Riot police in Honduras have clashed with supporters of the main opposition contender in the presidential election, Salvador Nasralla, after he accused the electoral court of fraud.
Police fired tear gas at protesters on the streets near the centre where the result is due to be announced.
Incumbent Juan Orlando Hernández, who is seeking a second term, is thought to be ahead by about 40,000 votes.
Both Mr Hernández and Mr Nasralla had earlier claimed victory.
In addition to the clashes in the capital Tegucigalpa, there are reports of demonstrators marching on some of the country's main roads.
The election in the Central American country of nine million people has been widely criticised, and vote counting has dragged on for four days.
With more than 90% of the ballots reportedly counted, the incumbent president has moved ahead of his opposition rival.
At the beginning of the week Mr Nasralla, whose supporters are deeply suspicious of the electoral tribunal that counts the ballots, had established a lead of five percentage points.
However, as his lead diminished in the days that followed, Mr Nasralla accused the authorities of manipulating the results.
Tension was lowered temporarily on Wednesday when both Mr Nasralla and Mr Hernández signed a document vowing to respect the final result after every disputed vote had been scrutinised.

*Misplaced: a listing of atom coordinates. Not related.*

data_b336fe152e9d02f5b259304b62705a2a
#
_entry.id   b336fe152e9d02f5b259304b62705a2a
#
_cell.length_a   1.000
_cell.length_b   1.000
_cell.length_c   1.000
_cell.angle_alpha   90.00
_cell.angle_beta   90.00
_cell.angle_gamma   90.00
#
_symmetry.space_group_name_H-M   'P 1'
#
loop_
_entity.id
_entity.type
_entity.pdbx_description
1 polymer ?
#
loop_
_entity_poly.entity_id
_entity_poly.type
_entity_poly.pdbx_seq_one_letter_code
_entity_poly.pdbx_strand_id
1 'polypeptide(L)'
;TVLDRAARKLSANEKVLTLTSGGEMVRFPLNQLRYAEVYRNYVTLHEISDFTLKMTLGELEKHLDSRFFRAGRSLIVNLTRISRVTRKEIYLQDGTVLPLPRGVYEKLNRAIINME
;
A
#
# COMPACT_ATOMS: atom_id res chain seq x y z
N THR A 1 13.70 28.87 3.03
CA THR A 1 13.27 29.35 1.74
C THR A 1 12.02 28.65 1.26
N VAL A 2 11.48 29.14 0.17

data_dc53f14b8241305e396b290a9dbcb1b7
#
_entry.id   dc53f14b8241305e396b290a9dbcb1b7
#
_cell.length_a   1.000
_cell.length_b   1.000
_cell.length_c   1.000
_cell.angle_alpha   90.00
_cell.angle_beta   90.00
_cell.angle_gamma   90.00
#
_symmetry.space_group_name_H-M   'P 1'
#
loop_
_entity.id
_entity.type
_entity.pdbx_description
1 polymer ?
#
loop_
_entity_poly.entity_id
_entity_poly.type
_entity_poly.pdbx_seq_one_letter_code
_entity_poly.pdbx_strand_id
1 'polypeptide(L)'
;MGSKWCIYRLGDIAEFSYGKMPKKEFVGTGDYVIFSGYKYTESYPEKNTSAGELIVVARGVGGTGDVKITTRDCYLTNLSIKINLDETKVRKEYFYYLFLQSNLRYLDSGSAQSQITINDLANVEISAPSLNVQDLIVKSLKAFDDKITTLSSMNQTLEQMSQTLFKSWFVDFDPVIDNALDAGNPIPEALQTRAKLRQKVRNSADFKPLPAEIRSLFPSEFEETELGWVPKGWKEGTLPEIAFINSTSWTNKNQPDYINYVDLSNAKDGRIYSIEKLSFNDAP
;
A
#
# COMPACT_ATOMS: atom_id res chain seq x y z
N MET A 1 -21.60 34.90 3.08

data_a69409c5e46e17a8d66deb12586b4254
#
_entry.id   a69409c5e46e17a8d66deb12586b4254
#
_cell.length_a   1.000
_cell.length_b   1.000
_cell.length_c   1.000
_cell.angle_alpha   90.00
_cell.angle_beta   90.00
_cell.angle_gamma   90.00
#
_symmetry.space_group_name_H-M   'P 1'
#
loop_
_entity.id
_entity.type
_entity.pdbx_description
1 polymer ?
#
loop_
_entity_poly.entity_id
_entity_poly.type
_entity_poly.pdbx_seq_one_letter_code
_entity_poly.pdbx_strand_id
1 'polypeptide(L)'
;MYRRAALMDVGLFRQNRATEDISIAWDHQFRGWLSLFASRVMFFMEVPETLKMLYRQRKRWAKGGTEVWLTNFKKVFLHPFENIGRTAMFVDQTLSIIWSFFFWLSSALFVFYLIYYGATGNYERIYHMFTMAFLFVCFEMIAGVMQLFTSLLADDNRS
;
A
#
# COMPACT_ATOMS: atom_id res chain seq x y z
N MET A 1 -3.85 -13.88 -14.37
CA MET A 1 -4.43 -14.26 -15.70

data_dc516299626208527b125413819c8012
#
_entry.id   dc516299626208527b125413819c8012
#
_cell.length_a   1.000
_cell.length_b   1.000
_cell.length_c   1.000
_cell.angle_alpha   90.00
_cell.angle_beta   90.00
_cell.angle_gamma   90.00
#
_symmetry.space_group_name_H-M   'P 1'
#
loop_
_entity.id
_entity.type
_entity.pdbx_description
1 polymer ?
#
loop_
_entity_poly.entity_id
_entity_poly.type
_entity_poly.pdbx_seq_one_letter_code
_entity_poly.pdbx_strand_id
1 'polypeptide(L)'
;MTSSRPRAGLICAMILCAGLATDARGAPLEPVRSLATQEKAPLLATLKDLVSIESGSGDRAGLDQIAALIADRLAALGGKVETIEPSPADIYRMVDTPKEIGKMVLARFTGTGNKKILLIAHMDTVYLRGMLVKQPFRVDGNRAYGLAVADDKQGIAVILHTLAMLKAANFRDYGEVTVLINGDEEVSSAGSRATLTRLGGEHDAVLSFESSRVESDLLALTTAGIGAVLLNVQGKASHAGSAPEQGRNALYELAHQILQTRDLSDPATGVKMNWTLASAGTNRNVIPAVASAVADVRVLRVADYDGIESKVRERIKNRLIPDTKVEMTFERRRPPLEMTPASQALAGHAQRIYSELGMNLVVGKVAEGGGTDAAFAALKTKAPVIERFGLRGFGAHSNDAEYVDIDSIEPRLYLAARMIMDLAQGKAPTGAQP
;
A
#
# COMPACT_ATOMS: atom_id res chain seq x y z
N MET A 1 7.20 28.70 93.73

But another pause in counting attributed by the electoral tribunal to a computer glitch led to Mr Nasralla saying a few hours later that the document "had no validity".
"They take us for idiots and want to steal our victory," he said and again rallied his supporters to protest.
The distrust over the poll count is partly due to the fact that the tribunal is appointed by Congress, which is controlled by Mr Hernández's National Party, and partly due to the sudden reversal of Mr Nasralla's initial lead.
There has also been criticism of the slow pace of the count, which came to a 36-hour halt after the first partial results were released on Monday.
- 64-year-old former TV presenter and sports journalist
- Heads the Opposition Alliance Against the Dictatorship, a coalition of parties from the left and the right
- His parents are of Lebanese descent
- Ran for the presidency in 2013 but lost to Juan Orlando Hernández
- Has campaigned on a promise to battle corruption
Juan Orlando Hernández
- 49-year-old lawyer
- Heads the right-wing National Alliance
- Is the 15th of 17 children, two of his siblings are also in politics
- Is the first Honduran president to run for a second term after the supreme court lifted a ban on re-election
- Says that if elected, he will continue fighting Honduras's influential criminal gangs